Ulster showcase is true value for money
First impressions are important and all that, but if you stumbled upon this page, took a quick glance at my imposing byline picture and thought to yourself, 'that looks like a stern chap indeed. I wonder what Shibboleth he wants to tear down, what pomposity he wants to expose, how will he demonstrate that, in fact, the Emperor is indeed wearing no clothes?'
Well, I have to disappoint.
For you will find no well-sharpened cynicism on this page, or at least in the main piece at any rate. The reason for that is that we are sandwiched between the two biggest weekends of club Gaelic games in Ulster in the entire year.
Last Sunday in the Athletic Grounds has become, by virtue of the Ulster Senior Hurling Championship having been euthanised, the biggest day of the year for Ulster hurling. With 3,742 through the gates, it certainly felt fitting.
Casting a beady eye towards this weekend, this Sunday's Ulster club semi-finals could be the biggest day ever of club football in the province.
Coleraine Eoghan Rua face An Bhoth of Scotstown, followed by Gaoth Dobhair against Crossmaglen at Healy Park, Omagh for a place in the Ulster final.
All this for just £13 in. £10 if you are able to convince the man on the gate that you are a student or on the pension. When I was 16 and on a government grant of £35 per week while doing a joinery and carpentry course in 1995, I recall paying £8 in at a frozen Irvinestown to see Bailieboro Shamrocks beat Derrygonnelly Harps in an early prototype of puke football.
That reasonable price gives you the opportunity to escape all the stresses and strains of everyday life for an entire afternoon and most of the evening as we can realistically expect two cracking games.
There is a school of thought out there that because the GAA is an amateur sport, you could expect to walk into any game for free. I know I am on dodgy ground as a press-card wielding journalist, but I recently purchased tickets for an upcoming American football game I am attending.
The cost of the ticket was £88 to be located something like four townlands away from the pitch. The booking fee alone was £33.
The price of an All-Ireland final ticket is €80 and it causes an annual leaving of the senses.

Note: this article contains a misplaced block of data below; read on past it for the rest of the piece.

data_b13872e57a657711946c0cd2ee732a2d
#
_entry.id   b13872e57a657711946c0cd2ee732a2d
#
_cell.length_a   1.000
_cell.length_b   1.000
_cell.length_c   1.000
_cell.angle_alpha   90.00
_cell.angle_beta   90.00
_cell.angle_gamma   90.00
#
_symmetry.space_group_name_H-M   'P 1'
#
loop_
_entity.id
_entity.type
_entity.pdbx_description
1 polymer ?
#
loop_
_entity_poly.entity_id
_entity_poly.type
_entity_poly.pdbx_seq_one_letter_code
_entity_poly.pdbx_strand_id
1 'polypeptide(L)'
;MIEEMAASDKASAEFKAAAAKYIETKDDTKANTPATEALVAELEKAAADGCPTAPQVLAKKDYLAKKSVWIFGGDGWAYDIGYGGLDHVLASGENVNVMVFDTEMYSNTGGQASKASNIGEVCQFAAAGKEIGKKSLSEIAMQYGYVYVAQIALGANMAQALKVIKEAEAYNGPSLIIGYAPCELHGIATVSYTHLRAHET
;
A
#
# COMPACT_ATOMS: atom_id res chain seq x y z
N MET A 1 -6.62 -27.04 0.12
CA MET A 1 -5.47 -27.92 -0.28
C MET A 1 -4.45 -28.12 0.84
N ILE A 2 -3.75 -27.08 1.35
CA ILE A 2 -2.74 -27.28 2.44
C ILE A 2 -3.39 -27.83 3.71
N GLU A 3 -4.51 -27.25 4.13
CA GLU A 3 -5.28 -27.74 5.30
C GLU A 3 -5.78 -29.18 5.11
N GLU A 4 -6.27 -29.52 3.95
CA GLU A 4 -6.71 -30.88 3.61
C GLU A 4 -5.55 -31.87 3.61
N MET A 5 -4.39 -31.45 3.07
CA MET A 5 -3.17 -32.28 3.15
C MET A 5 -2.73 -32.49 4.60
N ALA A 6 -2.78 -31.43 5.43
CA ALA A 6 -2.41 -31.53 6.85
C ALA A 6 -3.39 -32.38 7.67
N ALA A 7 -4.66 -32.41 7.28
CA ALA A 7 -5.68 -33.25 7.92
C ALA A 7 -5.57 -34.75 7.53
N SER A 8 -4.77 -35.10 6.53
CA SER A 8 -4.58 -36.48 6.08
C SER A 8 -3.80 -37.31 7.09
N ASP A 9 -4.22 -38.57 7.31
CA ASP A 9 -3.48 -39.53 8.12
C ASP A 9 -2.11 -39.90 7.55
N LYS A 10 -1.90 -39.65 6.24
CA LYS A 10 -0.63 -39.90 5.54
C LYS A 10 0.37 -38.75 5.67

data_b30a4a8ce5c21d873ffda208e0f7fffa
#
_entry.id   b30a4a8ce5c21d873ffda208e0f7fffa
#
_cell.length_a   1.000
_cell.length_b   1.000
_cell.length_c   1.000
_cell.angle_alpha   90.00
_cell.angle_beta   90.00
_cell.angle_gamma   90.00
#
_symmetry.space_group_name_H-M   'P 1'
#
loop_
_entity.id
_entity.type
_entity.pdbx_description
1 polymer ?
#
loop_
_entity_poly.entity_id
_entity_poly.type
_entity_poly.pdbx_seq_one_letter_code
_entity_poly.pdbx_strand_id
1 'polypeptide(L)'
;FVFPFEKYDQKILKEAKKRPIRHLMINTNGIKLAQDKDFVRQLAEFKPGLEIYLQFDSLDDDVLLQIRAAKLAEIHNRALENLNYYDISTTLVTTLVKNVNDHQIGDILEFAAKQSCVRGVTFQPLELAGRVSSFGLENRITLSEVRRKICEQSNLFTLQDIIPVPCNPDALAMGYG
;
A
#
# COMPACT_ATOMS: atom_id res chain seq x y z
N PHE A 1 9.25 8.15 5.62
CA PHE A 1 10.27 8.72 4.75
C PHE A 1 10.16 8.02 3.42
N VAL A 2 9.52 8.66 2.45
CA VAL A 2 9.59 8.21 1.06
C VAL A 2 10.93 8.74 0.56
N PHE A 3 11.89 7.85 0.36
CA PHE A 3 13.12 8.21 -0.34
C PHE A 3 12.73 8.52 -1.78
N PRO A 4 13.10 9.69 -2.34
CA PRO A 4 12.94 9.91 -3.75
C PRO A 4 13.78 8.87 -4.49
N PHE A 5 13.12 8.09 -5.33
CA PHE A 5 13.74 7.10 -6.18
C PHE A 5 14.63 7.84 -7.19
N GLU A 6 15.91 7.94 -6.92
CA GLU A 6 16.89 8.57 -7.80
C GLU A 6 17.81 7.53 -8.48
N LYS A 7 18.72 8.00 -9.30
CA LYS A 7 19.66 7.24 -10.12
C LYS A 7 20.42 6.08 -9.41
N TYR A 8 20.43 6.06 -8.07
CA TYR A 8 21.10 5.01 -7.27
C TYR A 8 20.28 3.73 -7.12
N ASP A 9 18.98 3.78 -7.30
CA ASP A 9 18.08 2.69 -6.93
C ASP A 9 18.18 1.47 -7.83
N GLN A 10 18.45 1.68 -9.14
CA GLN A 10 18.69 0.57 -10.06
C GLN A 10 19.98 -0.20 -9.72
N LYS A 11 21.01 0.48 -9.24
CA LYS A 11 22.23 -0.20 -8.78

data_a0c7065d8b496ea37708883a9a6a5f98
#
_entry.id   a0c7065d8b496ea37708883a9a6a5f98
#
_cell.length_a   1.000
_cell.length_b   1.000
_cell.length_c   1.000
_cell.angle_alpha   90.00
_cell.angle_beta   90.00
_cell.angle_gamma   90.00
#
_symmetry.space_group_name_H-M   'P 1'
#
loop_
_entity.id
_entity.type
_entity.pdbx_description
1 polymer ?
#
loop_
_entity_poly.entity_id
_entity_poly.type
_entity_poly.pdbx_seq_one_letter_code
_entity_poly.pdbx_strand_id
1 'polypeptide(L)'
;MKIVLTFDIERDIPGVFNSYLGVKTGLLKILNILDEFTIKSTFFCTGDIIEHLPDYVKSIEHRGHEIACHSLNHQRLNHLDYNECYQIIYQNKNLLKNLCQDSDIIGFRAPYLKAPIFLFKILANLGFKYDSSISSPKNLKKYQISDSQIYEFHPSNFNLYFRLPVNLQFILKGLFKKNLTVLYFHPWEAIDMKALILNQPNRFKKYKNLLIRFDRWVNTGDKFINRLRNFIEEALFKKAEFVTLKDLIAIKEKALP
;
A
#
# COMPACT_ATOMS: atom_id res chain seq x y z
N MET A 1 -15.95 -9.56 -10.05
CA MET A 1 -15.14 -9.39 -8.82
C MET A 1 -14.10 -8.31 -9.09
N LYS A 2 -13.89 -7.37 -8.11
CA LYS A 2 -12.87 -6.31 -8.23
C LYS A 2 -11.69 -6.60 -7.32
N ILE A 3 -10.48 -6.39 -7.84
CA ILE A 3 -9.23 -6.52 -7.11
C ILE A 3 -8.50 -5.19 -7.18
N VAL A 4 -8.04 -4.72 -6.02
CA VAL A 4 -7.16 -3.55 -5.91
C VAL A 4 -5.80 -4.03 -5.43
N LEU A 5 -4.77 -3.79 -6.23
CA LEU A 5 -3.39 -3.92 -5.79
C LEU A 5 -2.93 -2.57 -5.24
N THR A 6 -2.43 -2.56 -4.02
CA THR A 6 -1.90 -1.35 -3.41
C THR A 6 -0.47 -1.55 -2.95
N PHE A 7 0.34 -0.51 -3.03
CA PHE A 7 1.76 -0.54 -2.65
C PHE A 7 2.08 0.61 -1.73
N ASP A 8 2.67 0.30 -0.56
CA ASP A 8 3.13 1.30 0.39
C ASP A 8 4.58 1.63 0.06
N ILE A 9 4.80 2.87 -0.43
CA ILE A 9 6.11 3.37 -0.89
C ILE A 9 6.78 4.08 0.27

Look at what you are getting here. Across four teams there will be 32 players who have played at senior inter-county level.
Gaoth Dobhair's roll-call: Kevin Cassidy, Neil and Eamon McGee, Odhran MacNiallais, Michael Carroll, Cian Mulligan, Dara ÓBaoill. A cruciate ligament injury denies us the presence of Kieran Gillespie.
Crossmaglen Rangers top the list with 10 players who have worn the orange of Armagh in senior county action; Aaron and Tony Kernan, James Morgan, Paul Hughes, Oisín O'Neill, Johnny Hanratty, Kyle Carragher, Mickey McNamee, David McKenna and Aidan Rushe. An 11th, Rian O'Neill, is certain to represent his county in the coming months.
Who wants to see the newly-crowned All-Star goalkeeper Rory Beggan do his thing for Scotstown, fresh from clipping a point from play over the bar in the last round against Burren?
As you might be aware, Beggan's understudy in Scotstown - Conor Forde - fills the same role within the Monaghan set up.
Would you believe that Scotstown's third-choice goalkeeper, Cian Mohan, has also kept goal for Monaghan at senior level?
Then you add in Shane Carey, Francis Caulfield and the Hughes brothers, Darren and Kieran.
Darren Hughes might have thought that by marrying Orla from Portstewart he was avoiding all that local rivalry stuff. But he is coming up against no fewer than three brothers-in-law on Sunday in the Daly clann.
Then you have the Coleraine Eoghan Rua side. Declan and Ciaran Mullan, Niall Holly, Ruairi Mooney and no fewer than five McGoldrick brothers; Sean Leo, Colm, Ciaran, Barry, Liam.
I mean, if you couldn't get your teeth into this then you are beyond help.
The Ulster Council's bravery is staging a senior double-header is not without risk, most of them relating to the venue. In the past, the weather has played havoc for the Tyrone county board staging matches as autumn gives way to winter, most famously last year when they had to stage a match or two in Armagh.
Scotstown, Coleraine, Gaoth Dobhair and Crossmaglen are all coming distances to play no matter where the venue was set, but a quick glance at any map would leave Omagh as the central choice.
The biggest day ever for Ulster club football? Just maybe.